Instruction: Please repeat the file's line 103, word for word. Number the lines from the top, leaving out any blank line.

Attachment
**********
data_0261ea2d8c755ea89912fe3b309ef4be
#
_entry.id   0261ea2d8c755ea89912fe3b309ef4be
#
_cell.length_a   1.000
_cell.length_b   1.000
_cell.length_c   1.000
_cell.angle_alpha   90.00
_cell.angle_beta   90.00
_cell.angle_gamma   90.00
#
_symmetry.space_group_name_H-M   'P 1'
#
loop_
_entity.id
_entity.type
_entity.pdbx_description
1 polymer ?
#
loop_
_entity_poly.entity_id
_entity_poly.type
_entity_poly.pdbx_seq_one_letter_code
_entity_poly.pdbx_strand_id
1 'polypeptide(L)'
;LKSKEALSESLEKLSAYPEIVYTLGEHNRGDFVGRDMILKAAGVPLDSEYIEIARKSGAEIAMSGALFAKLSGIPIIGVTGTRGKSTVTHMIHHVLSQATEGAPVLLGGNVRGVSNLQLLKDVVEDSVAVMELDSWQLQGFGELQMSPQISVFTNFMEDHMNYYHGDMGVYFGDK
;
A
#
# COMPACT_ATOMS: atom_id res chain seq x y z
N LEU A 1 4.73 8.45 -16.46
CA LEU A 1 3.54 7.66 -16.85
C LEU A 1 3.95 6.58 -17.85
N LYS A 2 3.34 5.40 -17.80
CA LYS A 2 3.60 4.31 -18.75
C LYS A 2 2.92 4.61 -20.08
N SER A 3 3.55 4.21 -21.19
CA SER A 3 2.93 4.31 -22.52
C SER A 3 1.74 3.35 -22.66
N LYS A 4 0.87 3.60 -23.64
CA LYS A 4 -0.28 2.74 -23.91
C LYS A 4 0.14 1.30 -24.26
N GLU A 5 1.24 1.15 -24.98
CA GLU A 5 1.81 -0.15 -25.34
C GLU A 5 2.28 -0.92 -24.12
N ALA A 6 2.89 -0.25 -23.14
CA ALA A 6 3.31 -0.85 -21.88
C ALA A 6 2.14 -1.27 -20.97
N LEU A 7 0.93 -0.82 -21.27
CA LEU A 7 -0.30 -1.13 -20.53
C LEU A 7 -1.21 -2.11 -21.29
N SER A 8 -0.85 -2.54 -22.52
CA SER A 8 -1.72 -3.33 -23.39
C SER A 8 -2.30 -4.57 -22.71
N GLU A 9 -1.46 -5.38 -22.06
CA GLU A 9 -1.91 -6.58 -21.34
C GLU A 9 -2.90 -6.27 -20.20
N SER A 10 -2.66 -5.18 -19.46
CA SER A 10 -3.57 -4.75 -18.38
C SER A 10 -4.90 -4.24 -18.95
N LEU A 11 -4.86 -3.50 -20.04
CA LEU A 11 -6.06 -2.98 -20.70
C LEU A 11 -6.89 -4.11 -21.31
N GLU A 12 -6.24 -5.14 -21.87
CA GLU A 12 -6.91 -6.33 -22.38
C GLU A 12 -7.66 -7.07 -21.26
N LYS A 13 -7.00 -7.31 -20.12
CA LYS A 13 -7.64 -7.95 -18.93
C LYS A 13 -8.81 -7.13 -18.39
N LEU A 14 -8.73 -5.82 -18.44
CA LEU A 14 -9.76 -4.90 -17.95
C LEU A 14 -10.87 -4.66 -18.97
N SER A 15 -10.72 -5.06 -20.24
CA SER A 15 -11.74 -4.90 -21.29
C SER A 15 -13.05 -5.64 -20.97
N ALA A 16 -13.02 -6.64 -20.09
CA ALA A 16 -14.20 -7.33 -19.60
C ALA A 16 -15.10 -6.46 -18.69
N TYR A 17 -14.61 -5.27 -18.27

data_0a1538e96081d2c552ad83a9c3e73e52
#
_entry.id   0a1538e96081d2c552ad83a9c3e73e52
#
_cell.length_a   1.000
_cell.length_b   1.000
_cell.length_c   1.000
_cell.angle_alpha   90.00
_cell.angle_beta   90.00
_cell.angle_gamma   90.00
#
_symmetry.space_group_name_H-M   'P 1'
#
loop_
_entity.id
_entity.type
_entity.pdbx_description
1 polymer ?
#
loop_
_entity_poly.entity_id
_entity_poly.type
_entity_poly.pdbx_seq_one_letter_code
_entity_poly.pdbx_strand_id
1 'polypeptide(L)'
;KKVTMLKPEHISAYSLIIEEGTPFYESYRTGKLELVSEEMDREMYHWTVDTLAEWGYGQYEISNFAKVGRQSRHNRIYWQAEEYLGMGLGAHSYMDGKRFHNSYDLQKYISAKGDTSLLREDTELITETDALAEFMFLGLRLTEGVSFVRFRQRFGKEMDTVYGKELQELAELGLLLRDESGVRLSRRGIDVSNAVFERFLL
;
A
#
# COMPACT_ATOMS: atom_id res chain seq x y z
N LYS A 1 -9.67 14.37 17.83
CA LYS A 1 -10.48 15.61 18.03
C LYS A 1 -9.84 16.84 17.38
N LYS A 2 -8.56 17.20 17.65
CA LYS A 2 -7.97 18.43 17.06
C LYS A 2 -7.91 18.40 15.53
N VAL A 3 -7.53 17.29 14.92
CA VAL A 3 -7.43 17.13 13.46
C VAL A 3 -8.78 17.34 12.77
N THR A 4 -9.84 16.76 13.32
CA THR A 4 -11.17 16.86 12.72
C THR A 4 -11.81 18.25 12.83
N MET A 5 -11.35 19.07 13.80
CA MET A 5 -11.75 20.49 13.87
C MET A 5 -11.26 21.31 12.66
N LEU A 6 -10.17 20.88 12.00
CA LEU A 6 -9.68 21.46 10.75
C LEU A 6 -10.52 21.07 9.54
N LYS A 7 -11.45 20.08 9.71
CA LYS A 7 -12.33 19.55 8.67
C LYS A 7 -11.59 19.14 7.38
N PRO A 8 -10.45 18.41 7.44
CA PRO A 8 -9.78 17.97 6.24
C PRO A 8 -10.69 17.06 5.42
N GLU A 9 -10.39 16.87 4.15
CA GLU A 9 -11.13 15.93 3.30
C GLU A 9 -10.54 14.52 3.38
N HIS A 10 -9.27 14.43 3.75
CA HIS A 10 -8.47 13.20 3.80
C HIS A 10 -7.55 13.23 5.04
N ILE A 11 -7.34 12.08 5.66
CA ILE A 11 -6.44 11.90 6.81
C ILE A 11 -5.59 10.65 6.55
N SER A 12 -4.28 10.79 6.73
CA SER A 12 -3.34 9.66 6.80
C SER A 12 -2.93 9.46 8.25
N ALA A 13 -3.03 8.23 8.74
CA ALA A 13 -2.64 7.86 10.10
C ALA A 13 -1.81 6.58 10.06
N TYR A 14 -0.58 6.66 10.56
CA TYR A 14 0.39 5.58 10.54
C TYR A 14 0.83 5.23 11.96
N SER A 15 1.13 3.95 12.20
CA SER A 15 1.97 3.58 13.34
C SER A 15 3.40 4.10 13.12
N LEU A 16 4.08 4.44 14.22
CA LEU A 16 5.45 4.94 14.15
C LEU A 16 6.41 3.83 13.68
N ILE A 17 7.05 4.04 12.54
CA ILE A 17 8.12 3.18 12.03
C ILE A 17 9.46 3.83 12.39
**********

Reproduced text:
_entity_poly.pdbx_strand_id